Kittens are at the highest risk for viral conjunctivitis. Kittens raised outdoors and in shelters are at particularly high risk.
In addition to conjunctivitis, herpesvirus FHV-1 can cause respiratory distress. Both symptoms can be severe in kittens. The discharge from the conjunctivitis can be profuse enough to gum their eyes closed, and the respiratory changes can lead to life-threatening loss of appetite and dehydration.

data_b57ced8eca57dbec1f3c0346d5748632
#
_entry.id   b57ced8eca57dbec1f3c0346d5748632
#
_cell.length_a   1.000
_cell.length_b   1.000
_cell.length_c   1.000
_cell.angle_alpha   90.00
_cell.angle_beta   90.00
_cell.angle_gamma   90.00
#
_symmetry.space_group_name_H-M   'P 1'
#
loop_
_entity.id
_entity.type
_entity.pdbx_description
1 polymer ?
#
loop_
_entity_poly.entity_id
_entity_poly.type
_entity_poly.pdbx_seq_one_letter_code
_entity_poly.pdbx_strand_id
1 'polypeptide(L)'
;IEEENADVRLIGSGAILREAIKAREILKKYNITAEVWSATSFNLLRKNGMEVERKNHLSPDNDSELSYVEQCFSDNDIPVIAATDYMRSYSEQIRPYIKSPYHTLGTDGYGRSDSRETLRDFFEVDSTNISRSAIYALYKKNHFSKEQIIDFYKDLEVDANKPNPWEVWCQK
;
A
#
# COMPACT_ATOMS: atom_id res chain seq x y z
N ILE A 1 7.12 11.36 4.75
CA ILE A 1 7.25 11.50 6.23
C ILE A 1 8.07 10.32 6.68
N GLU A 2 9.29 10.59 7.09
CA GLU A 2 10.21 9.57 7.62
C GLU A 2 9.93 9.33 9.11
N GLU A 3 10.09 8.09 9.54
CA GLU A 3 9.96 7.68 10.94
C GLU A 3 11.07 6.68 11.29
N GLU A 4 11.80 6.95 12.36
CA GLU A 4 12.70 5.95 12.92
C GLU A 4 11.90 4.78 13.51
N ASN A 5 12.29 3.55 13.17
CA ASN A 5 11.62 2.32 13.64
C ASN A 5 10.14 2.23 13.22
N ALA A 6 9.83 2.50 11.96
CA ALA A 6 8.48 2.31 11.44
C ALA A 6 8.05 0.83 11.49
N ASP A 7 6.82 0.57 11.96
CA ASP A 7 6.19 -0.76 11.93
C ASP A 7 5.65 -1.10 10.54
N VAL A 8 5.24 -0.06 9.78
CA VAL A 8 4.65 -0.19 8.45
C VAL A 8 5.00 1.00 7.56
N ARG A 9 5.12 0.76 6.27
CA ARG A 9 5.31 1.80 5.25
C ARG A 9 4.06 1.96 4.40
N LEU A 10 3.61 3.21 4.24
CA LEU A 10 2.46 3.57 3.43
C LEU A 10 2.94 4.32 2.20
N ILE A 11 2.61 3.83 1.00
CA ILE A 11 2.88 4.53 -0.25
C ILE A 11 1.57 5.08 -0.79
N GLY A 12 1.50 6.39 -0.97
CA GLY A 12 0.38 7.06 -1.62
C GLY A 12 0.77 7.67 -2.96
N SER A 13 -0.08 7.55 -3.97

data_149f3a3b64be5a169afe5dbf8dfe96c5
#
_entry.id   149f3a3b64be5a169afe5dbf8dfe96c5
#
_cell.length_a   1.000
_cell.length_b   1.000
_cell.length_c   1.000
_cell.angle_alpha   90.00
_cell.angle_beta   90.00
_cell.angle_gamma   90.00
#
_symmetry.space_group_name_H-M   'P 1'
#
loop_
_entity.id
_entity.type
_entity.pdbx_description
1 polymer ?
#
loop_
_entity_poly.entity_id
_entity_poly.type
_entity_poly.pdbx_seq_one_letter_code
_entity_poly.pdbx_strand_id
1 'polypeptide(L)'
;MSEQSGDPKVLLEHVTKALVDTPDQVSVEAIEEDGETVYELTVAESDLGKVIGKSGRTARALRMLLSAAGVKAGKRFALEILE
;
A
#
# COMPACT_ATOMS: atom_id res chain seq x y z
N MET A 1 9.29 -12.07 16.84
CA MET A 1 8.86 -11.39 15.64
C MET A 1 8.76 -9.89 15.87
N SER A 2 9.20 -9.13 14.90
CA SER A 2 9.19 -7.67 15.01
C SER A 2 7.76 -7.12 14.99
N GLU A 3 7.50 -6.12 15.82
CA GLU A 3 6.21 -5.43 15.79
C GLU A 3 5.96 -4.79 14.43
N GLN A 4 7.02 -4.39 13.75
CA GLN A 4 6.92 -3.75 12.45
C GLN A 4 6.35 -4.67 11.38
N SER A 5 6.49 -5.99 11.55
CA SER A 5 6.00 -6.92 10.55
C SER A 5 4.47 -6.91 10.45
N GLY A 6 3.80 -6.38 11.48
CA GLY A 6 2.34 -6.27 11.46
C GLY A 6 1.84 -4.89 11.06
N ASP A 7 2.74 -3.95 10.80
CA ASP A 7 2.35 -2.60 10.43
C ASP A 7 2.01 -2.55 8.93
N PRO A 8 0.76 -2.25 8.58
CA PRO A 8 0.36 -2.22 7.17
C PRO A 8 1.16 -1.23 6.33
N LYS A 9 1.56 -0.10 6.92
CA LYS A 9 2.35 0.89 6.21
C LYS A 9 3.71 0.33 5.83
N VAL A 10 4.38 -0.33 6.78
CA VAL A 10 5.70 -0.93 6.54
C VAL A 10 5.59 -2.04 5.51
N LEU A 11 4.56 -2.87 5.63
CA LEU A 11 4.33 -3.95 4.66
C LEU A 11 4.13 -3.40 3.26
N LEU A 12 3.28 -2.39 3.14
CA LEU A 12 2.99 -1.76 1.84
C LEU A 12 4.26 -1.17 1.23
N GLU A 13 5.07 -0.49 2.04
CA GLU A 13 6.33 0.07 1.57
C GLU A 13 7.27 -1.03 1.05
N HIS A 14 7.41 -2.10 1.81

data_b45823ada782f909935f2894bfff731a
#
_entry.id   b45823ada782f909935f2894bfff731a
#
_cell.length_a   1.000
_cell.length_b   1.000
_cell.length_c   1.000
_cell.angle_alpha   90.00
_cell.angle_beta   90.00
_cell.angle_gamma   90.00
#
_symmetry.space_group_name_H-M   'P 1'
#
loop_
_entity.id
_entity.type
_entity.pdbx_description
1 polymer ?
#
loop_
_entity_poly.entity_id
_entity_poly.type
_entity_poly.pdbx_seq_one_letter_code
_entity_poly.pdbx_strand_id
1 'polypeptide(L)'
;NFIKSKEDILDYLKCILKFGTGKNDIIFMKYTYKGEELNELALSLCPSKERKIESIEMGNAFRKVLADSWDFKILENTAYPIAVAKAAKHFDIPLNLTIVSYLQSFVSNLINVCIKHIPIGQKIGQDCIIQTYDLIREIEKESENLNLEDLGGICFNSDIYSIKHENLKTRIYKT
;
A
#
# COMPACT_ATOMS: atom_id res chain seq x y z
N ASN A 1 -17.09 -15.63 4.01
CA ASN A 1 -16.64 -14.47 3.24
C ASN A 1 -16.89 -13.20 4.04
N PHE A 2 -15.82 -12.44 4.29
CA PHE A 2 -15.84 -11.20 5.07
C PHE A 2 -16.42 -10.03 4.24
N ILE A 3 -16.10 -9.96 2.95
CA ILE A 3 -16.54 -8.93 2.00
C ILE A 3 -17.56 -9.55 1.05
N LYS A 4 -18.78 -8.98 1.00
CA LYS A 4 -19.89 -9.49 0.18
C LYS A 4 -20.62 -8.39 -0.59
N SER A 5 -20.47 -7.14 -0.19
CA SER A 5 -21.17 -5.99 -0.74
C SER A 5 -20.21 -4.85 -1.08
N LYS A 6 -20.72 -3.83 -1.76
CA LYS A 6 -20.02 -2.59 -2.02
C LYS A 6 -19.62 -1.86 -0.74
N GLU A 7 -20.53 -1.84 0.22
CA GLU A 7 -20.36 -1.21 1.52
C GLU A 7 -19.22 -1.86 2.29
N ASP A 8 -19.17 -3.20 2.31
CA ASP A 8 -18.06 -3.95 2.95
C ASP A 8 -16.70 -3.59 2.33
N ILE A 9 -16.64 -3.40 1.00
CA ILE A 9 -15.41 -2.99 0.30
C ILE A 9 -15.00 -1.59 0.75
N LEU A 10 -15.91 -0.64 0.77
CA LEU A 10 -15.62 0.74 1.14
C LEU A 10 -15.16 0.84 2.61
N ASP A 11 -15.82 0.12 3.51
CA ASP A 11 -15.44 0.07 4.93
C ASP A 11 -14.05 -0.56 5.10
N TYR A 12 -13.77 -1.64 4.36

Therefore, conjunctivitis in kittens may require more aggressive treatment and vigilant monitoring than it would in an adult cat. Consult with your veterinarian right away if your kitten has signs of conjunctivitis. If your cat is an adult, an initial at-home treatment may be suitable.
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